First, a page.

Somewhere in those two counties, firefighters made three nighttime rescues of people who did not heed evacuation orders, Cal Fire operations section chief Mark Brunton said Friday morning. In some cases, he said, the people may have been trying to keep the fire from their property.

    The rescues “pulled our vital, very few resources away, to have to rescue those individuals because they put themselves in peril,” Brunton said.

    “If you have been (ordered to evacuate), please evacuate. Do not put yourself … (or) our first responders into that situation,” he said.

    Fire officials have said they don’t have an exact number on how many people have been told to leave their homes statewide.

    The top priorities are the safety of the firefighters and the public, evacuation planning, and the protection of structures and infrastructures, Cal Fire Operations Chief Chris Waters said.

    Governor slams power blackouts

    As if the pandemic, wildfires and scorching heat wave weren’t bad enough, some Californians have lost electricity as the state’s power grid struggles to keep up with demand.

    Rolling blackouts were implemented over the weekend when an intense heat wave caused record-setting temperatures across the state, including a high of 130 degrees in Death Valley on Sunday.

    Gov. Gavin Newsom demanded an investigation into the power outages, which he said are unacceptable.

    “These blackouts, which occurred without warning or enough time for preparation, are unacceptable and unbefitting of the nation’s largest and most innovative state,” Newsom wrote in a letter to the California Public Utilities Commission and the California Energy Commission.

    Dozens of fires are burning nationwide

    Over 11 million people are under an excessive heat warning in the Southwest, CNN meteorologist Robert Shackelford said. Triple-digit temperatures are possible in all these areas with temperatures still above average, he added.

    While the West is suffering record-breaking heat, wildfires are ravaging many parts of the US.

    At least 86 large wildfires are burning in 15 states nationwide this week — almost a third of them in California, according to the National Interagency Fire Center.

    The fires have burned a total of 879,039 acres. In addition to California, some states with multiple fires include Arizona with 12, Alaska with seven, and Colorado with five.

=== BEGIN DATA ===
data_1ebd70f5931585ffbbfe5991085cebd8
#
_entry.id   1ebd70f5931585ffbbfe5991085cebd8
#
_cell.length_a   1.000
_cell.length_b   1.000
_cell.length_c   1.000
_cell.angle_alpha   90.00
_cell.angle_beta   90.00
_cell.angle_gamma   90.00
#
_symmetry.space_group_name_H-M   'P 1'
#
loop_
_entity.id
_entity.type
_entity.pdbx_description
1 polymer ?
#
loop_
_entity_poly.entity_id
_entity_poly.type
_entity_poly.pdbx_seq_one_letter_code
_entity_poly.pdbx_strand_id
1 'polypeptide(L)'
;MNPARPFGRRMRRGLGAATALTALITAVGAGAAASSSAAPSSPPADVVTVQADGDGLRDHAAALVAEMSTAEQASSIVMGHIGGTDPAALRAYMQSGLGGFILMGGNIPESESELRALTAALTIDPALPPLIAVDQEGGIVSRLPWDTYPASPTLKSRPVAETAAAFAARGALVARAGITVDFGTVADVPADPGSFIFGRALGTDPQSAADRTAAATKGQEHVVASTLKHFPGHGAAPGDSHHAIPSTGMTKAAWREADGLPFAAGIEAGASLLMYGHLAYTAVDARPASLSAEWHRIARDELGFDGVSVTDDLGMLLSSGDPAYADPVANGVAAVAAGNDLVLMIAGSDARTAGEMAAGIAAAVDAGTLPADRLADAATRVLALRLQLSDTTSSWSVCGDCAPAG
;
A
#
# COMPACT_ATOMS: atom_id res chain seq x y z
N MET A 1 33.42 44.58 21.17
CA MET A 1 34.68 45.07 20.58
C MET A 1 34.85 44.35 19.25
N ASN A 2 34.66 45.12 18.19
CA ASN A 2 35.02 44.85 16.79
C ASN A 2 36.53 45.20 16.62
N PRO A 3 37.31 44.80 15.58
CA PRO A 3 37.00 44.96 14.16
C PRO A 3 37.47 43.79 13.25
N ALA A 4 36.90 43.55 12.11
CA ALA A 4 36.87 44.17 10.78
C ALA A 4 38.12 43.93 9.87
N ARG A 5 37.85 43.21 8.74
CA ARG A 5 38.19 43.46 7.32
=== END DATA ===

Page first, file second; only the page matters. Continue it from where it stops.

How climate change fuels wildfires

    Experts have warned that wildfires fueled by the climate crisis will be the new normal in California. Warm-season days in the state have increased by 2.5 degrees since the early 1970s, according to a study published last year in the journal Earth’s Future.

    “The clearest link between California wildfire and anthropogenic climate change thus far has been via warming-driven increases in atmospheric aridity, which works to dry fuels and promote summer forest fire,” the report said.

    Last decade was Earth's hottest on record, exposing grim reality of climate change

    “It is well established that warming promotes wildfire throughout the western US, particularly in forested regions, by enhancing atmospheric moisture demand and reducing summer soil moisture as snowpack declines.”

    Park Williams, the study’s lead author and a professor at the Lamont-Doherty Earth Observatory at Columbia University, said human-caused warming of the planet has caused the vapor pressure deficit to increase by 10% since the late 1800s, meaning that more evaporation is occurring.

    By 2060, he expects that effect to double.

    “This is important because we have already seen a large change in California wildfire activity from the first 10%. Increasing the evaporation has exponential effects on wildfires, so the next 10% increase is likely to have even more potent effects,” he told CNN last year.

    CNN’s Holly Yan, Dan Simon, Stella Chan, Brandon Miller and Jon Passantino contributed to this report.